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Understanding Process CheesesUnderstanding Process Cheeses

February 1, 2000

16 Min Read
Understanding Process Cheeses

Understanding Process Cheeses
February 2000 -- Applications

By: Kimberlee J. Burrington
Contributing Editor

  Every product developer loves a cheese that performs exactly the way they want it to in a specific application. Not only does that cheese consistently melt when required, but it also has a uniform cheese flavor and texture. Imagine, for example, a cheese that melts, but doesn't flow, spreads at cold temperatures, and maybe even has fun flavors such as salsa or wine.

  This type of cheese product has actually been available for a long time, but is now becoming a major part of prepared foods. In fact, production of pasteurized process cheese and process cheese foods and spreads has increased about 30% in the last two decades, according to the USDA.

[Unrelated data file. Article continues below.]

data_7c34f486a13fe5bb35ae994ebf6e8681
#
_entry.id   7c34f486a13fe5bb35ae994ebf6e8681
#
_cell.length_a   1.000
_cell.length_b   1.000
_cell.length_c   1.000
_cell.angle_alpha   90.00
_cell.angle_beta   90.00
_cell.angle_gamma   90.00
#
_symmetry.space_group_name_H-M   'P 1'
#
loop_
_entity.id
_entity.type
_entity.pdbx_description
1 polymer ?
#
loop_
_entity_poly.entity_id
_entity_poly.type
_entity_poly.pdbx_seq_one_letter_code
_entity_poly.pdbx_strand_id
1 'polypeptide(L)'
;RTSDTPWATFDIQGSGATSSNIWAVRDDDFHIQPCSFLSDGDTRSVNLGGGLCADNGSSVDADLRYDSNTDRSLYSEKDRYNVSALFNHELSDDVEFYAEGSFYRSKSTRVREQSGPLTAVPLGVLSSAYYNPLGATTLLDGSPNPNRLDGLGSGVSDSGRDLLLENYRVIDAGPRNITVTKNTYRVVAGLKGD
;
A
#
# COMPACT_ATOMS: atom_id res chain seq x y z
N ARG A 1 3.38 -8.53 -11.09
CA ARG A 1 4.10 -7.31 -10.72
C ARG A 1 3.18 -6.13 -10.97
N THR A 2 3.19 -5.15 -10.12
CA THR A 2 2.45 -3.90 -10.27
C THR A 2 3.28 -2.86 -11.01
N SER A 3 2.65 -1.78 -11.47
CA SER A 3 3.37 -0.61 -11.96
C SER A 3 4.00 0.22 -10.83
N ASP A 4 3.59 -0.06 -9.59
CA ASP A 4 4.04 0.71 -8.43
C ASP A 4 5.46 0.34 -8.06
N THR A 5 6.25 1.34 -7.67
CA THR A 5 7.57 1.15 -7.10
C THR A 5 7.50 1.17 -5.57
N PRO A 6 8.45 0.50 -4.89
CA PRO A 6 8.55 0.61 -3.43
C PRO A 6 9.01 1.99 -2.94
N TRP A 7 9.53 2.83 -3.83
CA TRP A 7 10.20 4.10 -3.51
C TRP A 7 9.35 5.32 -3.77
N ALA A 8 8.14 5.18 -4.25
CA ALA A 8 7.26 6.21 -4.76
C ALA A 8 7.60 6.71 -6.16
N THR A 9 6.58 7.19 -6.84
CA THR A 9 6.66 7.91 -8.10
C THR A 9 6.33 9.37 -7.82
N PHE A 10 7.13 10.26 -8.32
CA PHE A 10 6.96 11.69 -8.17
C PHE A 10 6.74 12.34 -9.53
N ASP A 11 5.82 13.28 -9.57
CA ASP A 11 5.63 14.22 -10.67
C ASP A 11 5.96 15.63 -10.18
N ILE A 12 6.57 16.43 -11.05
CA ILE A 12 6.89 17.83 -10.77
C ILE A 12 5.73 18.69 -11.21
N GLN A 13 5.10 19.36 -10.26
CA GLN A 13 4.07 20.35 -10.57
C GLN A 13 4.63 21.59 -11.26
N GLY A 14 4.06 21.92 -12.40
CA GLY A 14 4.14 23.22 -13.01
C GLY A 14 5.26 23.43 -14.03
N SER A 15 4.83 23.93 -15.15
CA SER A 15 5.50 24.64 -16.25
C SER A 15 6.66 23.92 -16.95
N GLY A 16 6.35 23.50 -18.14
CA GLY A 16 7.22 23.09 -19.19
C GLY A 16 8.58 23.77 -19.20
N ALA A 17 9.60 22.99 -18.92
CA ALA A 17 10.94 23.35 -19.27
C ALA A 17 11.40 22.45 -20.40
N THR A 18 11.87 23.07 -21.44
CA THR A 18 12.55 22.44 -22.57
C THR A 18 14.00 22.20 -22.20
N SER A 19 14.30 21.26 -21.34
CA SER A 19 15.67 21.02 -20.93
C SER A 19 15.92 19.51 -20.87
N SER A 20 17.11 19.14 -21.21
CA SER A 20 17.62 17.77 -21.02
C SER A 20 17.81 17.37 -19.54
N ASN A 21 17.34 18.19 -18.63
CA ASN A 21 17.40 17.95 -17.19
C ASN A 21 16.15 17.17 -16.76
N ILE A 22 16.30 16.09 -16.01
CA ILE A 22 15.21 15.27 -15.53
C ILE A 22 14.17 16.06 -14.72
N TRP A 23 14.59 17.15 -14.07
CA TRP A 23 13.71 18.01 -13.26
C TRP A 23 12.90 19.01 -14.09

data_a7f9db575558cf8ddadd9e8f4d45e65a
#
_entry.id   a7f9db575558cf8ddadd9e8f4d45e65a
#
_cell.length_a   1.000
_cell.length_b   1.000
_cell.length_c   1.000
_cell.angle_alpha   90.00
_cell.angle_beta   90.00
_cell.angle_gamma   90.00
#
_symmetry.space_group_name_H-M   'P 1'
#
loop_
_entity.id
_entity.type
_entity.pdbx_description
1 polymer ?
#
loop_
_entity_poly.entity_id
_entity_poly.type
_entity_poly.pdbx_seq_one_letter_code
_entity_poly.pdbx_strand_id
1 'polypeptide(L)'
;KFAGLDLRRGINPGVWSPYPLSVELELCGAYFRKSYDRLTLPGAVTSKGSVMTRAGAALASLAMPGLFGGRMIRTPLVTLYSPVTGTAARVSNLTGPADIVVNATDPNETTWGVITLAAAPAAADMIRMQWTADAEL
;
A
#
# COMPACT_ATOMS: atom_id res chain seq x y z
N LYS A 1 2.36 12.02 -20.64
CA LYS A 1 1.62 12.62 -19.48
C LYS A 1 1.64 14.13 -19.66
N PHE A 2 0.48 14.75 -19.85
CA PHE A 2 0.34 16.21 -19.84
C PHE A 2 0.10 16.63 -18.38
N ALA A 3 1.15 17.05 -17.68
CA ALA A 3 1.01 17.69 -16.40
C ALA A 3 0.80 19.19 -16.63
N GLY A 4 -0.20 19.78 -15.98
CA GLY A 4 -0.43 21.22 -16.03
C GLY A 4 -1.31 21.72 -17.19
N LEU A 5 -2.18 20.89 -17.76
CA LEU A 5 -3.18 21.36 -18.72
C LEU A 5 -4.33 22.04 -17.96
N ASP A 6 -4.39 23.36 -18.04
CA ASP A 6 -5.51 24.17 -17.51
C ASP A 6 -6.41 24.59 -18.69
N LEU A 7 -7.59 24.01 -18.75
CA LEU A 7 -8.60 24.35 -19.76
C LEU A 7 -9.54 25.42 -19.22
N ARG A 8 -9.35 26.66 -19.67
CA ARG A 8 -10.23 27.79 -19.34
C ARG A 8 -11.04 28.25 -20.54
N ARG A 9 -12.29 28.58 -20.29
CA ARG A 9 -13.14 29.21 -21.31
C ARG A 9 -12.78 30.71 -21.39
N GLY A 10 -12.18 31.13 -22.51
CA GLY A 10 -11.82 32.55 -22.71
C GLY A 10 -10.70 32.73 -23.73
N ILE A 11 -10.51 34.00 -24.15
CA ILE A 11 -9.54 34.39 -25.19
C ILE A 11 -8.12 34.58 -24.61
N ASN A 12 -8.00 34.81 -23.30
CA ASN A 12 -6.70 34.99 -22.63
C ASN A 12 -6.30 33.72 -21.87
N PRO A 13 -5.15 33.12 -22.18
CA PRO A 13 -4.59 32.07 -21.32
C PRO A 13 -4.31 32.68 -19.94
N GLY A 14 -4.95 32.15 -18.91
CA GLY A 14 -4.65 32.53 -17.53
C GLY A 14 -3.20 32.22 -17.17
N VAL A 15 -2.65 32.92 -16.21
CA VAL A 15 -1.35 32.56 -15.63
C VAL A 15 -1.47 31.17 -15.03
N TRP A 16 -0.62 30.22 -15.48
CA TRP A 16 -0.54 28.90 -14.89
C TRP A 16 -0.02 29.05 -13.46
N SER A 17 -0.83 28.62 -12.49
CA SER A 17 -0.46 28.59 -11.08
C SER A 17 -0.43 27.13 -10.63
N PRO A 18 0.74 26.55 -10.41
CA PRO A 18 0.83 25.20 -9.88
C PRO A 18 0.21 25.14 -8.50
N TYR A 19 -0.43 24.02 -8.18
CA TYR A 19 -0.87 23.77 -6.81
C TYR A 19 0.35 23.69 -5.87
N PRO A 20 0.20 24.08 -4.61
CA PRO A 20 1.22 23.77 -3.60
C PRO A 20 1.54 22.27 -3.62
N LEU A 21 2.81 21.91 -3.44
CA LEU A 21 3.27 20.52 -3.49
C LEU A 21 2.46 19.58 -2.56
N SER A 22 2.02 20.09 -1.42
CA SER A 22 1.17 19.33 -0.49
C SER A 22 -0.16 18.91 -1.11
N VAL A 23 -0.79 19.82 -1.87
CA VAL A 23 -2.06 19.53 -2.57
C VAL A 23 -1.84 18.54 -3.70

These specialized cheese products fit under the category of process cheese products. Process cheeses could be considered the first "designer" cheeses, because they convert natural cheeses (primarily Cheddar) of different ages, compositions, flavors and weights into a uniform product with a desired standard and the stability to withstand elevated temperatures for extended periods without spoiling. Understanding the formulating tricks that fit particular cheese applications requires a look at the standards of identity and an understanding of the basic food chemistry behind process cheese products.

Identity curds

  Before deciding which type of cheese product to develop, product designers need to know the ingredients and processing conditions allowed in specific categories. These standards are listed in 21 CFR sections 133.169 through 133.180 (available online at www.access.gpo.gov/nara/cfr/waisidx/21cfr133_99.html) under the main categories of pasteurized process cheese, pasteurized process cheese food and pasteurized process cheese spread.